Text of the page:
Try to make your decision regarding circumcision before the baby is born. Post-labor pain, lack of sleep, plummeting hormone levels, and visiting relatives won’t make it any easier. Here, a few ways to help you make the choice that’s best for your son and your family:
Know the possible health benefits of circumcision:
Reduced risk of urinary tract infections in infants. According to the American Academy of Family Physicians (AAFP) and the AAP, uncircumcised male infants are at a higher risk of urinary tract infections than those who are circumcised. The AAP states that the UTI rate among uncircumcised boys is 1 in 100 and falls to 1 in 1,000 among circumcised boys. Although UTIs are common in children and usually easily resolved, they are also acutely painful and can progress to more serious kidney infections and in some cases lead to renal scarring, which can lead to kidney problems, high blood pressure or even kidney failure later in life. (These severe complications are most often found in infants with undiagnosed urinary tract abnormalities.) Circumcision opponents maintain that proper cleansing of the foreskin can prevent many of these infections. The AAFP agrees.
No risk of foreskin infections, which affects about six percent of uncircumcised boys. This is somewhat obvious: No foreskin, no infection.
Prevention of phimosis, which is when a foreskin can’t be retracted (paraphimosis is when it does retract, but can’t be returned to its usual position). The foreskin is retractable in 90 percent of uncircumcised boys by age three, but 1 percent of all uncircumcised males will still have a nonretractable foreskin at age 17, at which point circumcision may be necessary. Mild cases of phimosis may be treated topically.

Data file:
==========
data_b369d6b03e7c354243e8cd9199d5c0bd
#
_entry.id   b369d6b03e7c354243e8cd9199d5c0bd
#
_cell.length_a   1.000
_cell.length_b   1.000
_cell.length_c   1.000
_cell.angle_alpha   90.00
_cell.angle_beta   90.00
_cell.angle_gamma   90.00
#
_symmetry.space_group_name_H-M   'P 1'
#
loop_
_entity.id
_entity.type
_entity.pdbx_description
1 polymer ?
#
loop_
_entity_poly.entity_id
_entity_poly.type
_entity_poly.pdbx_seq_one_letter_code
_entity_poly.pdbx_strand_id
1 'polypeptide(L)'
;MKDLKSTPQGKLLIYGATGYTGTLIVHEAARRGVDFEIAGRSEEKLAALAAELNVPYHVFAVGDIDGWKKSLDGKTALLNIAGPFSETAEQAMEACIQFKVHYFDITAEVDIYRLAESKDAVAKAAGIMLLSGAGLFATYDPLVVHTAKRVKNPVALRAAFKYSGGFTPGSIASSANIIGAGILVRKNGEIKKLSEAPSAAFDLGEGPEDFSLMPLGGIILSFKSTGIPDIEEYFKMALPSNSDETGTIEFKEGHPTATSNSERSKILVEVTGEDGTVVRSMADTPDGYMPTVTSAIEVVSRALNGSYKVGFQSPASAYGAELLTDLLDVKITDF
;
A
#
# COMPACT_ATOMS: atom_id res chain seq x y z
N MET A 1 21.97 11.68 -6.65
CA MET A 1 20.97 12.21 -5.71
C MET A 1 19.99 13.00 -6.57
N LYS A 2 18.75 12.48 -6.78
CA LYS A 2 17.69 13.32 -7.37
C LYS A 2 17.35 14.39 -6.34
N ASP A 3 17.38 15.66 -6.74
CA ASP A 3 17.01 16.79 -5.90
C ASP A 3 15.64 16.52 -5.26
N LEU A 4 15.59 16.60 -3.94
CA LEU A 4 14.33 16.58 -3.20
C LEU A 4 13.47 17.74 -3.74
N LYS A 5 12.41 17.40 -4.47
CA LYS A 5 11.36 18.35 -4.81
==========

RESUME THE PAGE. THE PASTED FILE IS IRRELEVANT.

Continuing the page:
Reduced risk of HIV transmission. Recent studies have shown circumcision to reduce the transmission of HIV, the virus that causes AIDS. A review of studies done in Africa, where adult circumcision has been promoted by health organizations to try and stem an epidemic of AIDS, showed that the HIV rate was 44 percent lower in circumcised men. Among men at high risk, such as those being treated at STD clinics, the risk of contracting HIV was 71 percent lower. Virtually every study done worldwide has shown circumcision to have a protective effect against HIV. The risk of contracting HIV was also lower for women with infected partners who were circumcised. While this data is impressive, it mostly comes from studies of adult circumcision in Africa where most HIV is transmitted from male to female, condom use is limited, and sanitary conditions are far different than they are in the United States. So the relevance of these studies to Americans could be questioned.
Reduced risk of other STDs and conditions. Circumcision is also associated with a reduced risk of transmission of human papilloma virus (HPV), some strains of which can cause cervical cancer in female partners or, more rarely, penile cancer in men, as well as genital herpes. In an African study conducted by Johns Hopkins researchers in 2009, circumcision reduced the risk of genital herpes by 28 percent (10.3 percent of uncircumcised men developed genital herpes compared with 7.8 percent of circumcised men) and HPV infection by 35 percent (27.8 percent of uncircumcised men were infected with HPV compared with 18 percent of circumcised men.) On the other hand, parents can now have their sons vaccinated against some strains of HPV before they become sexually active.
Reduced risk of penile cancer, a very rare cancer that affects fewer than 1,400 US men annually. HPV is thought to cause some penile cancers, and about 90 percent of these are squamous cell cancers that occur on the skin, including the foreskin. Phimosis, or tightening of the foreskin is a risk factor for penile cancer. Adult circumcision has not been shown to have the same protective effect as infant circumcision against penile cancer.
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